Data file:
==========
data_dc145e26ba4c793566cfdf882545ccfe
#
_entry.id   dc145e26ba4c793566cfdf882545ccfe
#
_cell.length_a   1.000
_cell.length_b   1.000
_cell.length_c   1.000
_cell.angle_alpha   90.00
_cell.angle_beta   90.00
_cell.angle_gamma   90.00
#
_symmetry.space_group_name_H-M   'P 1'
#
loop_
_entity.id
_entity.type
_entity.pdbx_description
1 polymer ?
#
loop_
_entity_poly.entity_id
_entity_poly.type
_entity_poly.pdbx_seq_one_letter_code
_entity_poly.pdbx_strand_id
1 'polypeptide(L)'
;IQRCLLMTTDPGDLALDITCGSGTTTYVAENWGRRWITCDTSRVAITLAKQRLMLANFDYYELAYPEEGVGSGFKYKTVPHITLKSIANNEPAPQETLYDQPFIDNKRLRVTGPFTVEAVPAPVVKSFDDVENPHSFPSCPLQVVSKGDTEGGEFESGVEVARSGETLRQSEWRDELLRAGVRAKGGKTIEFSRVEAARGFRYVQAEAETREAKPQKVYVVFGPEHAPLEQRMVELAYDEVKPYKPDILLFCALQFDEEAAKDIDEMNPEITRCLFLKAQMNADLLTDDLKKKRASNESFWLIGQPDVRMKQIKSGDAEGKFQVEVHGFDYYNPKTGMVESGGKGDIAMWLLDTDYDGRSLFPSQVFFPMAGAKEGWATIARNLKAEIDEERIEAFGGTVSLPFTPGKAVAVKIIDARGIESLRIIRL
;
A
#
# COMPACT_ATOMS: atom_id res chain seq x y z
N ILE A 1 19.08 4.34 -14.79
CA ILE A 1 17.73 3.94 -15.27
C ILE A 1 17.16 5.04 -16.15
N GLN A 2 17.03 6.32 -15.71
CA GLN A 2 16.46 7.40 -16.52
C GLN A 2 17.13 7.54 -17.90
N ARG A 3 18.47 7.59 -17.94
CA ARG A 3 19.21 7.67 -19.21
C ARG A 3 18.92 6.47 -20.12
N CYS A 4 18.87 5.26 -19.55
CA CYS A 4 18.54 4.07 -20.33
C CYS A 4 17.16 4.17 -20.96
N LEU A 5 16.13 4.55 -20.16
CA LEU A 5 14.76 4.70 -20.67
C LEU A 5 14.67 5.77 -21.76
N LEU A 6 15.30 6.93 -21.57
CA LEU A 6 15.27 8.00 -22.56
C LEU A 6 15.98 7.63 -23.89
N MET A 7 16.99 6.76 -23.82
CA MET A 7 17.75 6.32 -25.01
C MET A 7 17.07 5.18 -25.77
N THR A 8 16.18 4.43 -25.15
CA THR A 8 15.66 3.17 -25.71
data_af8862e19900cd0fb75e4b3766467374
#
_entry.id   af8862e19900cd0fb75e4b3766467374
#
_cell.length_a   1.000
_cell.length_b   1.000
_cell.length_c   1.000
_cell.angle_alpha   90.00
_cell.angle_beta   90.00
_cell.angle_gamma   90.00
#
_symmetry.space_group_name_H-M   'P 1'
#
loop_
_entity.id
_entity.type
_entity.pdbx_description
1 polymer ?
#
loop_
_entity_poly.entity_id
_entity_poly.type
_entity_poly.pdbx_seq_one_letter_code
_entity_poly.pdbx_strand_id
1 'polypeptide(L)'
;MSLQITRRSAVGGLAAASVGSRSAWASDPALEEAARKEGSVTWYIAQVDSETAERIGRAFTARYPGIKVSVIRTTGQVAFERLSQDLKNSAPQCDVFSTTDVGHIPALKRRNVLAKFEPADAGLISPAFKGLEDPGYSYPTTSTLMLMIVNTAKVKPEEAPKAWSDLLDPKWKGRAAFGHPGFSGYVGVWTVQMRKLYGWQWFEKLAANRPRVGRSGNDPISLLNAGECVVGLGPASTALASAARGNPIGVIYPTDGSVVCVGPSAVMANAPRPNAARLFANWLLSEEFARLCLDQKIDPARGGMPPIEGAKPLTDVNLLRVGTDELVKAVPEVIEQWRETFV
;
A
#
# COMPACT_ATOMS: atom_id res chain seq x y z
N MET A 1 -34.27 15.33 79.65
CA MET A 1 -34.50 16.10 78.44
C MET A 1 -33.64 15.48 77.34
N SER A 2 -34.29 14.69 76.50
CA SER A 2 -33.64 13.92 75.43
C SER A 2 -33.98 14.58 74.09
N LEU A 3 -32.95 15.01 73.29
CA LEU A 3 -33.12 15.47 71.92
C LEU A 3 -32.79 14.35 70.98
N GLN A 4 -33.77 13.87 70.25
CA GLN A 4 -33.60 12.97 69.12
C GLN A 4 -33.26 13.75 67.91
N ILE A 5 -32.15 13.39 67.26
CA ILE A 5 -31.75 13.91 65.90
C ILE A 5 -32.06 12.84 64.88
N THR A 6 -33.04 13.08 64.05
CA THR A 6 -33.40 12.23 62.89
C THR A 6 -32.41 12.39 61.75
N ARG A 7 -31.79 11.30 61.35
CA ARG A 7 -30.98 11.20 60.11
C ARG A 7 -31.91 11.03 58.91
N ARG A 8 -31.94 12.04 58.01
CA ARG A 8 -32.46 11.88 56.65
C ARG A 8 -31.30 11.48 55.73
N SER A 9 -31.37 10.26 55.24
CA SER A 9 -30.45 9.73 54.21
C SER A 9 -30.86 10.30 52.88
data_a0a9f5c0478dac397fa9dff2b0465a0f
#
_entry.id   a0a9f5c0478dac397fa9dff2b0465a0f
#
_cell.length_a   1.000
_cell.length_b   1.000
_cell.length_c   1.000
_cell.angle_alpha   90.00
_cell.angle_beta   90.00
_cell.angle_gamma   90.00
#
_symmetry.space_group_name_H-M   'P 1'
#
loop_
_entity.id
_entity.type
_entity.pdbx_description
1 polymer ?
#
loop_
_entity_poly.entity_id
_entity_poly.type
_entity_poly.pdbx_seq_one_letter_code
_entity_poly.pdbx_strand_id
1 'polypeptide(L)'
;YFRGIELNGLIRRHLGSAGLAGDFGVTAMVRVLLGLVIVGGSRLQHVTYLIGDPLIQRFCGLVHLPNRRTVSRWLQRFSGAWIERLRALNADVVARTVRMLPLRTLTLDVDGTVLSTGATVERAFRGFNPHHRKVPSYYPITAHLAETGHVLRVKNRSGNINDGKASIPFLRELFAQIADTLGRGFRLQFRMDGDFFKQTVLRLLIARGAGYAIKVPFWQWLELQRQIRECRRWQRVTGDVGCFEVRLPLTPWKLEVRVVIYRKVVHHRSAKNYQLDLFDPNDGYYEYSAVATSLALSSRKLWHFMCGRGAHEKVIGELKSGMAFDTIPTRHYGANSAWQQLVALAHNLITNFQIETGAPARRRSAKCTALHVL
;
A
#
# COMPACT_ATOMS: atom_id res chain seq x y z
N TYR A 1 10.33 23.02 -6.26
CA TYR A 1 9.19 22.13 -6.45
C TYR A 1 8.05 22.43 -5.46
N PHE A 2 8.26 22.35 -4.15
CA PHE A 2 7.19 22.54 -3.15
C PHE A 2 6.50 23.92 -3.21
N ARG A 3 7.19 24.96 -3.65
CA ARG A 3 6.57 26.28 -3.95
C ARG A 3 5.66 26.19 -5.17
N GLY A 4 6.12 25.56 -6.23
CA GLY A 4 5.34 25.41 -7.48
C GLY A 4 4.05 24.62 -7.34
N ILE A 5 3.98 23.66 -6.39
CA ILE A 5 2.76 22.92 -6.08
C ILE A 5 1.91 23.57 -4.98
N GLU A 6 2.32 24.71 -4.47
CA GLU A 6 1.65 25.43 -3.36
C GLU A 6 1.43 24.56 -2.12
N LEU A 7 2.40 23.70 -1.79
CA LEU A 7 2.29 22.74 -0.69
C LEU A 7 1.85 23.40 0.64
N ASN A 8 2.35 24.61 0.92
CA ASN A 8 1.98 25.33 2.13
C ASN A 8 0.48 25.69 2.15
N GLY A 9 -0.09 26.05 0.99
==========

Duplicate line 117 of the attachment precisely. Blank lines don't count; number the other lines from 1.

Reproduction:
_cell.length_c   1.000